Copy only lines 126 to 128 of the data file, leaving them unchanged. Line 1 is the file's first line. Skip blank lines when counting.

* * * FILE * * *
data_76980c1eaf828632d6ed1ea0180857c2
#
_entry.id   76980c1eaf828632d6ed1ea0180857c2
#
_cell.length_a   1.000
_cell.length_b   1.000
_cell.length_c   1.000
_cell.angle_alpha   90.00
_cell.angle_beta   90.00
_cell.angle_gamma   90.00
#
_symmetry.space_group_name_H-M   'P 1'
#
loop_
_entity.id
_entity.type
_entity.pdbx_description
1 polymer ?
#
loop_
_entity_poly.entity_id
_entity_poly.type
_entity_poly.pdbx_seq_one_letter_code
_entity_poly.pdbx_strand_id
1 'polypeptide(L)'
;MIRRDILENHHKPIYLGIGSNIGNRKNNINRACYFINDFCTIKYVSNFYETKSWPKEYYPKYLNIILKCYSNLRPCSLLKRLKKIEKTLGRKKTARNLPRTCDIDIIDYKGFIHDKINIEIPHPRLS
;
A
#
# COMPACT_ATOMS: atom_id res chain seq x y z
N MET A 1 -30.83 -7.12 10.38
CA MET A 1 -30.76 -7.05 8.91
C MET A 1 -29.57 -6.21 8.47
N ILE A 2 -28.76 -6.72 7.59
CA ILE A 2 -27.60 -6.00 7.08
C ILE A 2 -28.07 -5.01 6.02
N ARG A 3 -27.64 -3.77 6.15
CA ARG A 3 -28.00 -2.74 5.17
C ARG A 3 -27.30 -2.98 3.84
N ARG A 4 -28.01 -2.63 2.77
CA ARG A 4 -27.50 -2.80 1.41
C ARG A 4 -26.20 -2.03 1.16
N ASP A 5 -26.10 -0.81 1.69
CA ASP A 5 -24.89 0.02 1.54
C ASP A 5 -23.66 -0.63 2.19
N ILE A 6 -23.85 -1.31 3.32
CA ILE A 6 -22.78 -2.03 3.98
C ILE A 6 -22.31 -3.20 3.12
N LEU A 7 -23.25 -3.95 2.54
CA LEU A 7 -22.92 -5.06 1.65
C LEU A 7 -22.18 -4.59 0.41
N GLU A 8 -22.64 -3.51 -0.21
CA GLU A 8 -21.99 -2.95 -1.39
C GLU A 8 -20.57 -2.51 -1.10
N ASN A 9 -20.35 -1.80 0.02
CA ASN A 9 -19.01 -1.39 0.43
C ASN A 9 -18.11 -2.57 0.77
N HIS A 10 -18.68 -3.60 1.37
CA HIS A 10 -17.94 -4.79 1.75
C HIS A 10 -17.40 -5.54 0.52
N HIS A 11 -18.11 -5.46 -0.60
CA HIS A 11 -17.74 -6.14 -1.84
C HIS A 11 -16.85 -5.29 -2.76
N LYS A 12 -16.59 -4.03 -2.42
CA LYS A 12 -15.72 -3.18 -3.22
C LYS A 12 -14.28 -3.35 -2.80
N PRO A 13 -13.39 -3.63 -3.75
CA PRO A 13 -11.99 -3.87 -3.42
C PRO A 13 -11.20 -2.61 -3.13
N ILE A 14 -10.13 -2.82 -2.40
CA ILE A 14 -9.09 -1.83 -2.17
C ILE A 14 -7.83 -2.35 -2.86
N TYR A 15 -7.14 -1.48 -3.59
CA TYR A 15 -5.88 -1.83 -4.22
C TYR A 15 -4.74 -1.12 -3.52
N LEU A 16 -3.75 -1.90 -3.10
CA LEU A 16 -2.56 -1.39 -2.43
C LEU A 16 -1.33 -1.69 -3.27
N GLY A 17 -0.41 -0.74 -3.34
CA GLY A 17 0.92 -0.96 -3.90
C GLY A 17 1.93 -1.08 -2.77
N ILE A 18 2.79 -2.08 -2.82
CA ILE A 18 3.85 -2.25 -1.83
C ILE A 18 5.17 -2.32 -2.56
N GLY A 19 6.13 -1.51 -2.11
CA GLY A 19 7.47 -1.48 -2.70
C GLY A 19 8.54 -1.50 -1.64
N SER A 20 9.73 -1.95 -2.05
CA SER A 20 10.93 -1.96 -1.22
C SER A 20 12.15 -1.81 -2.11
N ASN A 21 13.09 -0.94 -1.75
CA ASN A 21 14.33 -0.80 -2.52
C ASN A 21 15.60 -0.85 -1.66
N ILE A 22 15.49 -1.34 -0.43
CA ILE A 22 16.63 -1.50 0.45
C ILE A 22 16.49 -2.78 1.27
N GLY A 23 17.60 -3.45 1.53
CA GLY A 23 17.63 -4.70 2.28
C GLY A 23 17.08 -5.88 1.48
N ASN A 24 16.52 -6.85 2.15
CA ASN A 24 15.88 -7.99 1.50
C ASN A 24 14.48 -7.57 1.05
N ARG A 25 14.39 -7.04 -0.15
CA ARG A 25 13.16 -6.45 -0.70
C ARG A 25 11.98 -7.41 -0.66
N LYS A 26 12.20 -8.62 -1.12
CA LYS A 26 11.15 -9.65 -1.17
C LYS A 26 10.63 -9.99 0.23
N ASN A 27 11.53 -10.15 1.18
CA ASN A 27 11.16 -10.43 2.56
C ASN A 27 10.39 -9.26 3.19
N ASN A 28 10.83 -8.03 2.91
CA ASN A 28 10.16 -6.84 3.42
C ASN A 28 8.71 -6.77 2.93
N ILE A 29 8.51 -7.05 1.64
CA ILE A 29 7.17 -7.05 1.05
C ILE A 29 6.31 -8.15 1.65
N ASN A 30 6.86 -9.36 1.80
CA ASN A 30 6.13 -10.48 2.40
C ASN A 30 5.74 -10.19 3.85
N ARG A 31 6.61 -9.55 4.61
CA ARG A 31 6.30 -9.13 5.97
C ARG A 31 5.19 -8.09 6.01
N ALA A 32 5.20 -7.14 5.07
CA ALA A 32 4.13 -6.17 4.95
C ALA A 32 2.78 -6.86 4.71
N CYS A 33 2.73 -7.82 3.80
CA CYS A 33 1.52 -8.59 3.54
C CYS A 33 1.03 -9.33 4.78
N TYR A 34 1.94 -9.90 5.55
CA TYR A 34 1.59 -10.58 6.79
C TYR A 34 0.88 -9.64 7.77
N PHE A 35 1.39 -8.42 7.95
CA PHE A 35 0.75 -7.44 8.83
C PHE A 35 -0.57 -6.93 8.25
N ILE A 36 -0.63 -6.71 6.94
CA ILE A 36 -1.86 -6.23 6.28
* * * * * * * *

C ALA A 32 2.78 -6.86 4.71
N CYS A 33 2.73 -7.82 3.80
CA CYS A 33 1.52 -8.59 3.54